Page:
Thanks to its findings so far, the consortium has participated in setting the concussion policy for the NCA, which outlines how concussions are managed, Broglio says.

So far, CARE has published around 60 papers relating to various findings, and Broglio says some of the consortium’s findings have had more impact than others.

In general, he says, findings that chime with a wider body of research that came to the same conclusions are more likely to help enact changes in policy because they will carry more weight.

“Some of what we’ve found doesn’t match what other people have found, some things have been consistent with other studies. When it matches, we can say, ‘Right, we need to change something’,” he says. This research is unlike any other, he says, partly because of how far-reaching it is.

“We were interested in getting a broad understanding of what’s going on across all cohorts. The very first goal is to understand the natural history of concussions, and the recovery rate of athletes and cadets participating in multiple levels and across different sports and different sexes.

“Prior to the project, most of the literature focused on male contact collision sport athletes, such as American football, maybe ice hockey and lacrosse. We have close to 50 per cent women in the study, across every NCA sport.”

These sports include basketball, baseball, ice hockey, water polo and cross country. The areas with the most reported concussions, according to the NCAA, are women’s soccer, football, ice hockey and wrestling.CARE’s most recent research, which is yet unpublished, shows that there are different recovery rates based on the sport.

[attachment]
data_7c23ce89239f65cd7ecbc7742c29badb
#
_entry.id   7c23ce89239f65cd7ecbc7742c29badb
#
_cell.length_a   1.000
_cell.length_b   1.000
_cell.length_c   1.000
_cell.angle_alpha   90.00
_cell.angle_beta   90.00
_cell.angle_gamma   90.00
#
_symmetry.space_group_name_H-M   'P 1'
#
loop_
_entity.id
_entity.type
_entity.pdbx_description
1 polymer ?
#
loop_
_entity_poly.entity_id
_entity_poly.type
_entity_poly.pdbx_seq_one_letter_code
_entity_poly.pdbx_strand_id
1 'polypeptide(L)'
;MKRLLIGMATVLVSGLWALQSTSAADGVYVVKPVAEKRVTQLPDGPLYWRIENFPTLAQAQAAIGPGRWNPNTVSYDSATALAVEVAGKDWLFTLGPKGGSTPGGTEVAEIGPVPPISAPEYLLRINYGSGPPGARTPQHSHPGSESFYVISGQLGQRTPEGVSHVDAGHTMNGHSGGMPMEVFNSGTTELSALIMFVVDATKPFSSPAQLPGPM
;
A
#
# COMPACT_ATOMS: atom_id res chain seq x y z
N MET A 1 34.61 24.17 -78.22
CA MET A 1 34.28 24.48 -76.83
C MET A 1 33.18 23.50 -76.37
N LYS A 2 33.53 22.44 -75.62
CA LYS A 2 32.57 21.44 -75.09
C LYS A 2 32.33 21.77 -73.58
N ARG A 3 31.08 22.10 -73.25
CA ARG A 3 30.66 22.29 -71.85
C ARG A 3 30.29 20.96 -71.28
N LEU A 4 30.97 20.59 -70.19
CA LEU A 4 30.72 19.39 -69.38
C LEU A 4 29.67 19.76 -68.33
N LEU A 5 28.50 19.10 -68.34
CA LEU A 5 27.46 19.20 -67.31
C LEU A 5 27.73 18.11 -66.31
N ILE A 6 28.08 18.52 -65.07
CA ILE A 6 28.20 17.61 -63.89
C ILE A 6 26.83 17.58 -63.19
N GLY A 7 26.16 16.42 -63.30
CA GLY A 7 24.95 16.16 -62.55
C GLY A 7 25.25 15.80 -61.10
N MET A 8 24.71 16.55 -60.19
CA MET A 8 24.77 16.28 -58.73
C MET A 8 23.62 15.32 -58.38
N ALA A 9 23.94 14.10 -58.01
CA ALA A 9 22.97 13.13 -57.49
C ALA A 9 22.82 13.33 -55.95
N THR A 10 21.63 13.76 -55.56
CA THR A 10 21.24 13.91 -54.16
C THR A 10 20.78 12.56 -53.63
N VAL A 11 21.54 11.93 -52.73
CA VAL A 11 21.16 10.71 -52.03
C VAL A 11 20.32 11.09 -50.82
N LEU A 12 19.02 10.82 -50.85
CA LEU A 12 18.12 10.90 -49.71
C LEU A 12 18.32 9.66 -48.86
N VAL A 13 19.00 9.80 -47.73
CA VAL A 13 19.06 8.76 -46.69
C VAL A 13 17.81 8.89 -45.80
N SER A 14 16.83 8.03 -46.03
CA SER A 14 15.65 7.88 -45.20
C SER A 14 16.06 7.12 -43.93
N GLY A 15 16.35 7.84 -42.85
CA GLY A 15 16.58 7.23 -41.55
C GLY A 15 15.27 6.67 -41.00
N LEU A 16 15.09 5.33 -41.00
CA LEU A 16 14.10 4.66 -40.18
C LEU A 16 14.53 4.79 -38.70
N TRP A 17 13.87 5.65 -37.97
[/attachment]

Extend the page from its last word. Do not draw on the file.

“No one has ever shown this,” Broglio says.“There’s almost an identical recovery rate between men and women that hasn’t been found before, and which we didn’t anticipate. It’s largely been recorded that women take longer to recover, but when matched with equivalent sports, men and women’s recovery rates are virtually identical, which is a pretty significant finding.

“We’ve also had a series of papers looking at the cognitive performance of contact athletes relative to non-contact. They perform the same, if not better. This, he says, runs counter to the school of thought that repeated blows to the head causes chronic traumatic encephalopathy, a neurodegenerative disease which causes severe and irreparable brain damage.”

Some of those things are different to what’s been previously reported, which also opens the door for more research and conversation,” he says.

As well as research, the project is also focused on education for athletes, trainers, coaches and families.

Funding for CARE expires in one yea, and the consortium is in the process of submitting for the next five-year cycle.

“We could be around for as short as 12 months, or it could be another five years. Ideally, it would be another 50 years, so we can track participants,” he says.